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You’ve Just Hit a Pothole

You’re driving along, enjoying the autumn weather when out of nowhere there’s a massive pothole in the road and no way to avoid it. You hit it, destroy your suspension, ruin your tire, pull over to the side of the road. What do you do next?

You probably hit the steering wheel in frustration, call your car insurance, and then do a little math to see just how much you can afford to put into fixing a car you weren’t expecting to have to fix.

After all, you have to have your car, but there’s a feeling of injustice that you should have to fix it when it’s someone else’s fault it’s broken. Just like in hit and run accidents that damage your car, it doesn’t feel right that a pothole the local government hasn’t gotten around to fixing is the cause but you’re on the hook to pay.

Or are you?

In theory, at least, you can file a claim with the local city council and ask to be repaid for the damages incurred. This is theory not because filing a claim is difficult but because getting repaid is. According to Time magazine, local governments rarely pay up, and when they do, it is only a small portion of the total expense. Chicago, as referenced in the article, often only pays a portion because it feels that hitting a pothole is at least partly the fault of the driver. That may or may not be true in every instance, but that is the perspective of city councils around the country: it’s your fault, good luck getting us to help you out.

Many places are even harder on drivers. Colorado Springs rejects 98% of the claims it receives because of its strict standards. Those standards include requiring someone notifying the city of the pothole and then two weeks passing to give the city time to repair it. Since the likelihood of both standards being met is slim, there’s almost no point in submitting a claim there.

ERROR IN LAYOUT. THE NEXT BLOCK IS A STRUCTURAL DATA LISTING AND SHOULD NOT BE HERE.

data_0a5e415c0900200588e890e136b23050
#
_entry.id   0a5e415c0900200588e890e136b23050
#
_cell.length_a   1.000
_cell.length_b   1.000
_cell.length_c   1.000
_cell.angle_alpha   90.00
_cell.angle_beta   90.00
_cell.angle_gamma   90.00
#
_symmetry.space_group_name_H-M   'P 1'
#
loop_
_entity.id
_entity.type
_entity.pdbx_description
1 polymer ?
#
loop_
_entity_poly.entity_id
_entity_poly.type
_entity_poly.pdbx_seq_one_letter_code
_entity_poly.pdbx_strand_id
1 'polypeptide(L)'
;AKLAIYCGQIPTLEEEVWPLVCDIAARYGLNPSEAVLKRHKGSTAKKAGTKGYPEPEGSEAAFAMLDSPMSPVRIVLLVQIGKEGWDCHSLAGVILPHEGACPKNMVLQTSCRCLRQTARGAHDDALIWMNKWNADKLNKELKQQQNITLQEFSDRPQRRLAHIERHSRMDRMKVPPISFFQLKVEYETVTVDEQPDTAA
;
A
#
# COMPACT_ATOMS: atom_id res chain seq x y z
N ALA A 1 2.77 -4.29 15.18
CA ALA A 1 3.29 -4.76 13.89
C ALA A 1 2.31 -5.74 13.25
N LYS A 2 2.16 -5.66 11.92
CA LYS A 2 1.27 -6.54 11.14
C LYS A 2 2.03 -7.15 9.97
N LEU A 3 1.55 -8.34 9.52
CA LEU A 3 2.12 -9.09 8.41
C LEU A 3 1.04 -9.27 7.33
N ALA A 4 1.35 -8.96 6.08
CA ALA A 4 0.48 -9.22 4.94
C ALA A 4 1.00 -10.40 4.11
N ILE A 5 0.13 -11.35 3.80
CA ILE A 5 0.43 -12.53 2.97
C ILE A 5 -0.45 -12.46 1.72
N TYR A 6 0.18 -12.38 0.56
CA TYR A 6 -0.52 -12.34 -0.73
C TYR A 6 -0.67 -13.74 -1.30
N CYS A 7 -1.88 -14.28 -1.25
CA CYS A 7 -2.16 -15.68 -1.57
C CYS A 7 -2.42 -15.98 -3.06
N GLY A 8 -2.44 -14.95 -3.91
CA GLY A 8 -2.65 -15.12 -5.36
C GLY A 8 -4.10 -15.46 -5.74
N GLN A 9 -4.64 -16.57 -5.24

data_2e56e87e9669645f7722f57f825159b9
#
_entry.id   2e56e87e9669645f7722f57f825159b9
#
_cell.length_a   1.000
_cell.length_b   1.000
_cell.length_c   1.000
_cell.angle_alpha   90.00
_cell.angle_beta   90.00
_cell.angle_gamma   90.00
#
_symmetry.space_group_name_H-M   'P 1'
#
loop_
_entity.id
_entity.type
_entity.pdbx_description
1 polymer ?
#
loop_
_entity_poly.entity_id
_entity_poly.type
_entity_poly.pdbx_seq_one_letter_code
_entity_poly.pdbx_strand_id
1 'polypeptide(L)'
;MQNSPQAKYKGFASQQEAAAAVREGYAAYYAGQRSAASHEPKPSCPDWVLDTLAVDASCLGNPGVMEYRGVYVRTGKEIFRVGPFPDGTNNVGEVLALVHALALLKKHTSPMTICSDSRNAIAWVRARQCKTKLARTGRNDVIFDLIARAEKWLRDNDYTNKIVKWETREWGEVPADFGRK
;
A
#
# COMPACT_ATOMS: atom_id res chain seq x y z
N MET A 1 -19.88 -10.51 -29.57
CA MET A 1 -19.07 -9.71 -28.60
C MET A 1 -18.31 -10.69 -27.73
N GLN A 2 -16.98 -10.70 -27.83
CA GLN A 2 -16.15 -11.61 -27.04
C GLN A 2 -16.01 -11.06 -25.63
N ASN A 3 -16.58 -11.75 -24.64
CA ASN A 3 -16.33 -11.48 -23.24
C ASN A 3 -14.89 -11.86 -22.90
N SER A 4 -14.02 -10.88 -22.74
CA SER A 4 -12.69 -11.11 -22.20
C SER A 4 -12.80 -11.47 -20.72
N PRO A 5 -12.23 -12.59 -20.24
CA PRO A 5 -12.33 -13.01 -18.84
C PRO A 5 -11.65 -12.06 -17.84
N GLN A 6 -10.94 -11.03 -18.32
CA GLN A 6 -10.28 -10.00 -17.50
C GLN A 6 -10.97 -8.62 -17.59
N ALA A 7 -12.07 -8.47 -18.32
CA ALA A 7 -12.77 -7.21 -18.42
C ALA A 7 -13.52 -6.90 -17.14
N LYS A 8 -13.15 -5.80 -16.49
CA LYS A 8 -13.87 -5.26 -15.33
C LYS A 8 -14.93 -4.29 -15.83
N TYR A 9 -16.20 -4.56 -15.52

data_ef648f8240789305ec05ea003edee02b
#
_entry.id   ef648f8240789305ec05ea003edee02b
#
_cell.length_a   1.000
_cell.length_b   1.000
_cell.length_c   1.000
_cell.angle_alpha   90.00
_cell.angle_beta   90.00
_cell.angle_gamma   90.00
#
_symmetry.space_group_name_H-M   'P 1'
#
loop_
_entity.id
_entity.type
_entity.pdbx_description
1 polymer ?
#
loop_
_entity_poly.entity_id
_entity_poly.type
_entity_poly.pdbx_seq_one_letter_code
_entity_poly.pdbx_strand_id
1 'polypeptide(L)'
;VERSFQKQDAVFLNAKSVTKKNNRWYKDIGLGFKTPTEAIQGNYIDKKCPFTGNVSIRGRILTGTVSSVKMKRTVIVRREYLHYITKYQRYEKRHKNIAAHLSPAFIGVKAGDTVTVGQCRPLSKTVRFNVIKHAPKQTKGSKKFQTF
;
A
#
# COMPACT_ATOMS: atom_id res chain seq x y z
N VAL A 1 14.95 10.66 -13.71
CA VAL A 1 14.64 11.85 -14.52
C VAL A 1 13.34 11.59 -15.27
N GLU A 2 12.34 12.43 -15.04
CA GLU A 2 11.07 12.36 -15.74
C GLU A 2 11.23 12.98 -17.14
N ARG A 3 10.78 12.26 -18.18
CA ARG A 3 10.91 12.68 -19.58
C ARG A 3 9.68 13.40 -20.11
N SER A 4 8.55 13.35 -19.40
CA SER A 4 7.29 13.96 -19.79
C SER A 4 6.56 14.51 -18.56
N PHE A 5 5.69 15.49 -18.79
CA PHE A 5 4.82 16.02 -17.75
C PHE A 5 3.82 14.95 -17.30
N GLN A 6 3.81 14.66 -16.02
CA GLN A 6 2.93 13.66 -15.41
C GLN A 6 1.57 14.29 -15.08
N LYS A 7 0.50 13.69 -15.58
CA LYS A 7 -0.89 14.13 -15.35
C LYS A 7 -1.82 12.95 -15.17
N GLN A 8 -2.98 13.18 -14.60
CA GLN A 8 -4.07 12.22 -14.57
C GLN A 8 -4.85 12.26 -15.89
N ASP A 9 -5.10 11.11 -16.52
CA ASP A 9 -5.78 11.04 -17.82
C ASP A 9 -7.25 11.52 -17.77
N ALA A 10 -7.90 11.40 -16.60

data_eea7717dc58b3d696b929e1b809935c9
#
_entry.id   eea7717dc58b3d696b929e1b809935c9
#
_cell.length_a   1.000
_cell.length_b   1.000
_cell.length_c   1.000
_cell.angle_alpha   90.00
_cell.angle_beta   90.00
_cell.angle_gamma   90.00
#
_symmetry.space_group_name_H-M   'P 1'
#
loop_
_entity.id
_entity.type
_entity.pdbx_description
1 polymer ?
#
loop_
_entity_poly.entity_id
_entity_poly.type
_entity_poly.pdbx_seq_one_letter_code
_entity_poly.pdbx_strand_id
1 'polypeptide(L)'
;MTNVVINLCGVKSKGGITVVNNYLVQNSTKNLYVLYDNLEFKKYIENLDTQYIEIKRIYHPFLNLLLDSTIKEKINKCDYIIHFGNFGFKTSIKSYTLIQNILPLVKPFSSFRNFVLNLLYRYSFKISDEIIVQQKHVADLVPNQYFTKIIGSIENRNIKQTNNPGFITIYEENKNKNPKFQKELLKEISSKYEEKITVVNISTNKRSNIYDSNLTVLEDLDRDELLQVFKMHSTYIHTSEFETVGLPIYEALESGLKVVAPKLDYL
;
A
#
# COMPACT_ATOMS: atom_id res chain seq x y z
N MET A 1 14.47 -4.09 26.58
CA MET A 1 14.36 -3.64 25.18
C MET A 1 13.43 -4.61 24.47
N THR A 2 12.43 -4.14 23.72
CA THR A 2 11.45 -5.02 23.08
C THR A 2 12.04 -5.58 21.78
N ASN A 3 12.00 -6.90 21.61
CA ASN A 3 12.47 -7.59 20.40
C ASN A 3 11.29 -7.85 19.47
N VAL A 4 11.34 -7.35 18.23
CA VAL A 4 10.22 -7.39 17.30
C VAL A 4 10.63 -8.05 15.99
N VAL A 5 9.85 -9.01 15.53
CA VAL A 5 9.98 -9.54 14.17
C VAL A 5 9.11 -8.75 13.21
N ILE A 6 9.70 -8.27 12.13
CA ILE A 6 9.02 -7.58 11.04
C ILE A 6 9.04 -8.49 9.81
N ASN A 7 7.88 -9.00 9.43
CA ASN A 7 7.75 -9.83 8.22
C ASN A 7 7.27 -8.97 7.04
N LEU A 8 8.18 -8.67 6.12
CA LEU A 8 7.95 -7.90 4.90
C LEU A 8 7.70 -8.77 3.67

Even for those who do get reimbursed, it can take a long time to get the money. Chicago Magazine claims it takes that city about 18 months from the time of the accident to get a check in the mail.

Of course, there are more aggressive tactics that can be explored. Hiring a lawyer who works with road defects, like the lawyers of Crowe & Mulvey, LLP, may force the hand of a town or city, but how often do potholes do enough damage to be worth the time and money of a lawyer? Again, quite rarely.

So, it seems, no matter where your car ran into that pothole, north, south, east or west in this country, the best thing is probably just to bang on the steering wheel and fix what you can when you can. Though you might think the government has more responsibility to help you out in such situations, this is not the case.